And this is in the populated area of downtown!! Imagine how the rest of the city feels at night?

Look, I don't know what it's like to be mayor or police chief, but OBVIOUSLY something needs to change. What you've been doing just simply ISN'T ENOUGH. People are DYING, the city is UNSAFE, and you all are more worried about making money off Saint Patrick's or whether or not to sell alcohol on Sundays than the important issues.

So Emily, I'm sorry. I'm sorry your life was cruelly cut short at 21 years old. I'm sorry I didn't get to dance at YOUR wedding. I'm sorry the city you loved and represented so well didn't do enough to stop criminals from doing things like this. I'm sorry I never got to go on one of your awesome Segway tours, because I bet you were hilarious and informative.

I love my hometown of Savannah. It's a beautiful, wonderful place with charm, culture, and amazing people. But these recent events make me sick. And it's time for some real change.

Rest in Peace, Emily Jean Pickels.
March 29, 1991 - September 1, 2012


  1. Hello. This is Amy Frazier. I was a good friend of Emily's from her high school. I'm glad I found this blog because I've been wanting to read more about her since her death. What you had to write was very beautiful about her and is very true about Savannah. Since she passed away, I have been desperate to move out of Savannah so I could feel safe. From what I understand you worked at the Davenport House with her for several years. I want you to know, she thought very fondly of you. She was always saying how funny you are and how she thought I should meet you sometime. Tomorrow night, I'm going to see Yellow Fever for the first time, because she always wanted me to see it. Thank you again for your words about her. It helps to know just how many people loved her so much despite her unjustified passing.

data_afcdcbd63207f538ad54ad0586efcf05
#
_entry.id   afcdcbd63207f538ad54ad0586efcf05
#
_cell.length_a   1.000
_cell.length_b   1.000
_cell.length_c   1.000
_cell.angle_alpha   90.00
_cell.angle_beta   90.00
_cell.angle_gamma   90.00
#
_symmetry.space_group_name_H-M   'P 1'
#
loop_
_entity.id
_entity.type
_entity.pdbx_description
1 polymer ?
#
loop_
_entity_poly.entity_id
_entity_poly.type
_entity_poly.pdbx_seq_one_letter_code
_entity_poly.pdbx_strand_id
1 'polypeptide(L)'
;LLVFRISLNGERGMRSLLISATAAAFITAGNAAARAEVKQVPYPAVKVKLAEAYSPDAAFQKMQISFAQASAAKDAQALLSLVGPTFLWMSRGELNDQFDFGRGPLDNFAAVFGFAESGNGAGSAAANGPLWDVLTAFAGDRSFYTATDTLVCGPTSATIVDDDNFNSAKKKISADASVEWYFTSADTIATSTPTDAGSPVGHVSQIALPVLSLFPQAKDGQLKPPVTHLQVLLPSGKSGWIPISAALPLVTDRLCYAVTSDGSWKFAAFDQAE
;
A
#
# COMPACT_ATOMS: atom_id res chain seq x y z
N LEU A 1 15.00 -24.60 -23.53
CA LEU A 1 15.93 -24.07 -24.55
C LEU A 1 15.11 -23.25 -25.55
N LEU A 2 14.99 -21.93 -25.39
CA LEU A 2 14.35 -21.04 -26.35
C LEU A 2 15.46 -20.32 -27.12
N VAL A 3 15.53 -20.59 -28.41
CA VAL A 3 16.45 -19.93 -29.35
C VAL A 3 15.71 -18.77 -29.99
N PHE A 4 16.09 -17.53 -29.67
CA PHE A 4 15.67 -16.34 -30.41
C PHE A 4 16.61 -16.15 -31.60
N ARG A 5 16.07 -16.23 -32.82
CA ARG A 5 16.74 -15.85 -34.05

1. Thanks for your kind words, Amy. Emily talked a lot about you too. It's so sad and wrong that things like this can happen in our city and we feel powerless to do anything about it. Even though I can't bring Emily back, I really want to honor her memory because like you said, she was so loved by so many people and she is so absolutely worth remembering. I really hope you enjoy the Yellow Fever show, Emily and I put a lot of years into reenacting inside that house and I'm sure she would have loved that you could come to see it. God Bless.